Three days prior to the start of Paris Roubaix the team drove to the Arenberg forest to ride the course. From Arenberg it is roughly 100 km to the finish. Each of the 17 remaining cobbled sectors is separated by less than 10 km of tarmac. In Arenberg the race becomes relentlessly difficult—the 100 km that follow the forest are perhaps the hardest 100 km in professional cycling. The vibrations beat the cyclist’s body, his muscles are torn from the effort and his eyes burn from the dust.
The cobbles were relatively dry when we rode them although there were a few muddy sections where puddles had formed or tractors muddied the road. In the video, you can see the riders slipping and sliding on the slick sections. The crowds were already gathering in anticipation for Sunday’s race and the media was out to photograph the protagonists testing their legs and their equipment on the cobbles.
The countryside the course crosses is grim but comes alive for on race day. The video captures the fields that are open to the wind. The grey clouds which blow in from the North Sea look ominous. The spring air in northern France is damp and cold.
In an ironic twist we ended up finishing our ride with Saxo Bank, as we were both out on the parcours at the same time. There are few sports where rival teams will chat in training three days prior to the big event. In cycling, rivals are friends and there is a shared respect that somehow transcends the race. And, despite those friendships we will battle with them until the bitter end on Sunday.
While training on the Tour of Flanders course last week I rode with a helmet camera and captured some of the cobbled sectors. The camera came loose a few times so my teammate Juan Antonio Flecha edited the segments on his computer and we put together a short film . The team riding on the cobbles was: Juan Anotonio Flecha, Kurt-Asle Arvesen, Edvald Boasson-Hagen, Mathew Hayman, Greg Henderson, Ian Stannard and G’ Thomas. You can make out a few of the faces in the film. The rider who takes off on the cobbled section, the Holleweg, is Flecha–we rode the section quite quickly which the camera captures.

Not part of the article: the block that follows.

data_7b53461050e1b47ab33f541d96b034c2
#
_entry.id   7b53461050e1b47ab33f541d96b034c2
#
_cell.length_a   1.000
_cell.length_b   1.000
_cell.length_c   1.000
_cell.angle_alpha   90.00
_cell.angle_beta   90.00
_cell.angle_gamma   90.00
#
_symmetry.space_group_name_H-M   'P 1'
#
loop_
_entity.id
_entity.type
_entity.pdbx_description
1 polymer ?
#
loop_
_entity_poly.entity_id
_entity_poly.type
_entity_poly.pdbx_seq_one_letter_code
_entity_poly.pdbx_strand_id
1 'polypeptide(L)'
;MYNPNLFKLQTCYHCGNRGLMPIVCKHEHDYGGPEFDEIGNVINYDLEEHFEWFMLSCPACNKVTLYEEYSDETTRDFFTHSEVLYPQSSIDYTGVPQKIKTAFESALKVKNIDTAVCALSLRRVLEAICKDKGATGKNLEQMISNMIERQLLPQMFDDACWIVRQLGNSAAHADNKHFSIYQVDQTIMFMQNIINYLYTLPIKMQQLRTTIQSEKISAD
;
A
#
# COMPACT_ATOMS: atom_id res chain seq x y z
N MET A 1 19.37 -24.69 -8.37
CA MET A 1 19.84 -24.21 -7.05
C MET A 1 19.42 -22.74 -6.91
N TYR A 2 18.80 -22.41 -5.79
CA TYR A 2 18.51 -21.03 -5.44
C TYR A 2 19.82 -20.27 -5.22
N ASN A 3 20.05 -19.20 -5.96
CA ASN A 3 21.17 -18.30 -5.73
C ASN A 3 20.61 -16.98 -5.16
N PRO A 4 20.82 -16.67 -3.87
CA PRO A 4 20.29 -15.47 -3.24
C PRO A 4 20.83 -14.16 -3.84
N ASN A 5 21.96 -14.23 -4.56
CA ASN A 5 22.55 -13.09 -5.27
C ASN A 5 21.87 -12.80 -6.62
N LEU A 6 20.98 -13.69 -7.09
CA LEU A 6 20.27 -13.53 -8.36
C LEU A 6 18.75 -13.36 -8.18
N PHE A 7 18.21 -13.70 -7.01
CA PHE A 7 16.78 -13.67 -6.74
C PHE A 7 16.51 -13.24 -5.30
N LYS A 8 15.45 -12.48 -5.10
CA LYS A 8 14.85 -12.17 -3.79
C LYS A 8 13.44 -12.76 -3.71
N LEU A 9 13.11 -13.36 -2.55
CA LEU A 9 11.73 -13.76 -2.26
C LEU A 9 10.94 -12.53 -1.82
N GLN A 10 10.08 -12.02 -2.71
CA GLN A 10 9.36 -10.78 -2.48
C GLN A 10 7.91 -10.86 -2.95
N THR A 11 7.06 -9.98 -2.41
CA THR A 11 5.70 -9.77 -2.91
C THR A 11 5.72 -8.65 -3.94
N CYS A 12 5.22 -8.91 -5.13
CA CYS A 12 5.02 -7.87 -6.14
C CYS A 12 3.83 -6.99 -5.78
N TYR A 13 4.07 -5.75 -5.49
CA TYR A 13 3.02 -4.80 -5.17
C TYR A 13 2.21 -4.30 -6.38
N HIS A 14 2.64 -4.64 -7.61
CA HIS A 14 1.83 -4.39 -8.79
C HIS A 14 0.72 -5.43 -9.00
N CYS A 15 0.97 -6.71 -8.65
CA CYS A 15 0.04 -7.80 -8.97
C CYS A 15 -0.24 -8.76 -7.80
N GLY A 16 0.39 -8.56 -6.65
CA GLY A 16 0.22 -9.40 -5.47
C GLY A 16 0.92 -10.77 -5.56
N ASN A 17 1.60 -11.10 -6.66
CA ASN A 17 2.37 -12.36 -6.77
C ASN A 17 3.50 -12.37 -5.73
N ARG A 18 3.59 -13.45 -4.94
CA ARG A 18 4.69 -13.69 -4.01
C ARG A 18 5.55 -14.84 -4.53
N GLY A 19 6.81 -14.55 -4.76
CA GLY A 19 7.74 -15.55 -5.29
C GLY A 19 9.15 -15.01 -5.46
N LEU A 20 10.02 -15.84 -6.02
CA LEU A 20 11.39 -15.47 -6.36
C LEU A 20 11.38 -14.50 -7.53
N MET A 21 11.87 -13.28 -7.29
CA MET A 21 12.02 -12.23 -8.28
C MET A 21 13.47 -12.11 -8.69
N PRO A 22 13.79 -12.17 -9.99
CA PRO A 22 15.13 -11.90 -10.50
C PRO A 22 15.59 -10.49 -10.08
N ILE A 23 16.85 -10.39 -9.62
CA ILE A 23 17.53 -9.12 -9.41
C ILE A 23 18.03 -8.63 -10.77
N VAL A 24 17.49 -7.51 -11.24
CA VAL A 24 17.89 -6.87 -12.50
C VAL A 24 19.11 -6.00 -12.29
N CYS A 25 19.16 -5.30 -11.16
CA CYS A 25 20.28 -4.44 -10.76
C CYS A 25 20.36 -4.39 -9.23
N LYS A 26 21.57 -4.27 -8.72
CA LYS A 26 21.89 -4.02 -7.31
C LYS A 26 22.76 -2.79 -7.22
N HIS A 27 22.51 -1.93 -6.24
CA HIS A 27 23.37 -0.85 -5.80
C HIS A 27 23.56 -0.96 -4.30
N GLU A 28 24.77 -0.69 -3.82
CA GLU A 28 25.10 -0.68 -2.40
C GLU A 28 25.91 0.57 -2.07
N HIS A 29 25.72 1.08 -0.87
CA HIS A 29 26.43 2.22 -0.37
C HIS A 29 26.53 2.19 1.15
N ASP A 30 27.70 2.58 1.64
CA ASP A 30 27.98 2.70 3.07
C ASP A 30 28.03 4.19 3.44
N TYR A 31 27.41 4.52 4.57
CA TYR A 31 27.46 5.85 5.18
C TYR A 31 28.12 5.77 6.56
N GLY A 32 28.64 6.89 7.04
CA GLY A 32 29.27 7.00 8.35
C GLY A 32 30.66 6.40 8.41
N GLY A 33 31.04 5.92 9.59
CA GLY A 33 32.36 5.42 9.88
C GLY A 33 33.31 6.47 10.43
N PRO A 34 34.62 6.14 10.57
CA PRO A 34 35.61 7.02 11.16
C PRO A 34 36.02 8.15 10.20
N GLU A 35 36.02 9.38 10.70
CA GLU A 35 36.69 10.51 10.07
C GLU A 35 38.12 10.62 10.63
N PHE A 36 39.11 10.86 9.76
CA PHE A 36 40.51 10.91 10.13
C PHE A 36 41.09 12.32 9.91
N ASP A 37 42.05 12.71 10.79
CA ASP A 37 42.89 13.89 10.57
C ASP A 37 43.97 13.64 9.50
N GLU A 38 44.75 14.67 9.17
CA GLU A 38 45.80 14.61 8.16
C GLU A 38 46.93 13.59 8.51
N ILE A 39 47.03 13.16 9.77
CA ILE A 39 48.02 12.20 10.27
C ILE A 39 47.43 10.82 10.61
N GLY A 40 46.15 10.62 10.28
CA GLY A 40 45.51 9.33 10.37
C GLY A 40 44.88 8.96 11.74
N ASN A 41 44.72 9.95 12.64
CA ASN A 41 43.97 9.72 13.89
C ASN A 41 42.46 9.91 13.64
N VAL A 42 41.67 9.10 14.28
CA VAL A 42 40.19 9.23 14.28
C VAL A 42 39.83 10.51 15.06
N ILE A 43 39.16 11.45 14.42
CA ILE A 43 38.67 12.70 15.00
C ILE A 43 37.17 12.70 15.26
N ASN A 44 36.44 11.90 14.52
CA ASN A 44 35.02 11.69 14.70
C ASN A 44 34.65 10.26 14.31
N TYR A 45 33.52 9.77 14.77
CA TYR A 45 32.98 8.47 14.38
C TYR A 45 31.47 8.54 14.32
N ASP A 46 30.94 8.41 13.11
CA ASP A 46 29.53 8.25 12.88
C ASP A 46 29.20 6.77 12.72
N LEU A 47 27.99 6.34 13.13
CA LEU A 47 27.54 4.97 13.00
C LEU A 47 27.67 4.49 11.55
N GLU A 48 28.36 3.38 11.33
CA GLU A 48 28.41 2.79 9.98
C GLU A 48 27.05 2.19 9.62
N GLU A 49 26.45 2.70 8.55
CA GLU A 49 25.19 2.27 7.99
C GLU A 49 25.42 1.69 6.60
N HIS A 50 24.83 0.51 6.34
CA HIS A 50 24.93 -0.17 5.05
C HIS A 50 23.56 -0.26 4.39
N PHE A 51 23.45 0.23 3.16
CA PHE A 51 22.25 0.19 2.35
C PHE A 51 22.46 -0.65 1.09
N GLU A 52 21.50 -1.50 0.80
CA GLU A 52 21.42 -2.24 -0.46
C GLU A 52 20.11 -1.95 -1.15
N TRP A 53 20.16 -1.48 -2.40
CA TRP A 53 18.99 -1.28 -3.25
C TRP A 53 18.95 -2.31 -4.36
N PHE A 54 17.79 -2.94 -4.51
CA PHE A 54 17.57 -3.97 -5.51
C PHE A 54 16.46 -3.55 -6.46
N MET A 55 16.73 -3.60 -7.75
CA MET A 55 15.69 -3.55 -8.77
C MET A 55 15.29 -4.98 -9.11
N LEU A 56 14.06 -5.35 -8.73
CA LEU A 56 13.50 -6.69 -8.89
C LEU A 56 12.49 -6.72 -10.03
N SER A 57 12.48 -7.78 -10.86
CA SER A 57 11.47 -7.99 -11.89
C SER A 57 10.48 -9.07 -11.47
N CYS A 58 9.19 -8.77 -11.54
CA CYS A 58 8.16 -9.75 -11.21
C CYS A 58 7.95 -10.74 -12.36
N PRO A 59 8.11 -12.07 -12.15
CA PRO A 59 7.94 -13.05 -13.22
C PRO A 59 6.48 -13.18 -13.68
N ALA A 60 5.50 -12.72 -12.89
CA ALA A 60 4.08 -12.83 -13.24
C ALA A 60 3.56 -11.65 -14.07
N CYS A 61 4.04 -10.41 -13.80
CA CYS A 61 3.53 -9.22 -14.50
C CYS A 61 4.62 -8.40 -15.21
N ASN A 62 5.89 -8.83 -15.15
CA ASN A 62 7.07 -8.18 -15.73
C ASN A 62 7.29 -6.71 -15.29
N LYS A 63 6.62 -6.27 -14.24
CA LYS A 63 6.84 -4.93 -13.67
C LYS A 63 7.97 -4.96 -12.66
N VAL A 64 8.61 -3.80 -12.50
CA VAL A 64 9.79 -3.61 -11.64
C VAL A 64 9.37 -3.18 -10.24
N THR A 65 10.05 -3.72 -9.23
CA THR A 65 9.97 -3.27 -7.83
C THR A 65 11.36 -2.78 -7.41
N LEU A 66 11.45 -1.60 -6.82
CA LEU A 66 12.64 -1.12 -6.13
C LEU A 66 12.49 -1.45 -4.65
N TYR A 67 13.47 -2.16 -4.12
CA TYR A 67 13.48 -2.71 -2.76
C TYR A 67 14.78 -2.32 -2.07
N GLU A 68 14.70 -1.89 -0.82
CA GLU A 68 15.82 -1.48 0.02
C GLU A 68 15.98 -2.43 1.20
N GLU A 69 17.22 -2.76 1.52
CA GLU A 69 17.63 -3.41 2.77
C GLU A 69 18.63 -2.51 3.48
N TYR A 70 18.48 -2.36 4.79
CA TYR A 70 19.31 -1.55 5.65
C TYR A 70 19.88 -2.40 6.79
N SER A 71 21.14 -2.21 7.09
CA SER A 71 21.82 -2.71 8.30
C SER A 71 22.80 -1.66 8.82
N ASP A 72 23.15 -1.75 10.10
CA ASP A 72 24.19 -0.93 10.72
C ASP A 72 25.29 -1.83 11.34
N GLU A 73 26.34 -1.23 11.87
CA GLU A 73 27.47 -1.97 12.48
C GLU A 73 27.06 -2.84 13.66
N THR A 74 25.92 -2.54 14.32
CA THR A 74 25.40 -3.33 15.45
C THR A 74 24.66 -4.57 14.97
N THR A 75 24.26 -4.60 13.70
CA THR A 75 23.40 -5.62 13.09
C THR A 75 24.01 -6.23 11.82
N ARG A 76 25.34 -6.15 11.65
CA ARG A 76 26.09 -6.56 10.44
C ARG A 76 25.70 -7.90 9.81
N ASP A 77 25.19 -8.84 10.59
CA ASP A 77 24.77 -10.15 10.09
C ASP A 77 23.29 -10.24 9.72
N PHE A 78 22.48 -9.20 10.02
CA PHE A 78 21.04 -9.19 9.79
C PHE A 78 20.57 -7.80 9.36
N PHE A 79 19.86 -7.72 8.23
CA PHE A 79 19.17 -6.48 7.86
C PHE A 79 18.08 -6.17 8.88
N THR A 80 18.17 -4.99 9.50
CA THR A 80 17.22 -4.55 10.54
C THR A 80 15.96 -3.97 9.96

The camera doesnt come close to capturing the gradient of the cobbled climb though. It was neat to see commuters riding the cobbles in the other direction on their way to work–you can see a woman riding her city bike along the smooth bit of stones on the left side of the road coming towards us. Riding the course is something unique even when we are not racing. The history, the culture and difficulty brings out an excitement in the team not felt elsewhere.
My teammate Juan Antonio Flecha filmed the descent off the Cipressa with a helmet camera while we were out pre-riding the racecourse. The Cipressa and the Poggio are the two decisive climbs in Milan Sanremo where the descents are as important as the ascents as position and a rider’s ability to handle his bike often determine the outcome of the race.
Yearly, a rider crashes in the one of the numerous hairpin turns coming off the climb. The road surface is smooth and the climbs are in the final hour of the race so the speed will be high. Every rider is tired and on his limit from the distance and the intensity of the race so errors are made and splits in the peloton occur. When the peloton reaches the coast road after the descent off the Cipressa the peloton will be in a long thin line and will often split near the back of the group as riders are unable to maintain the speed.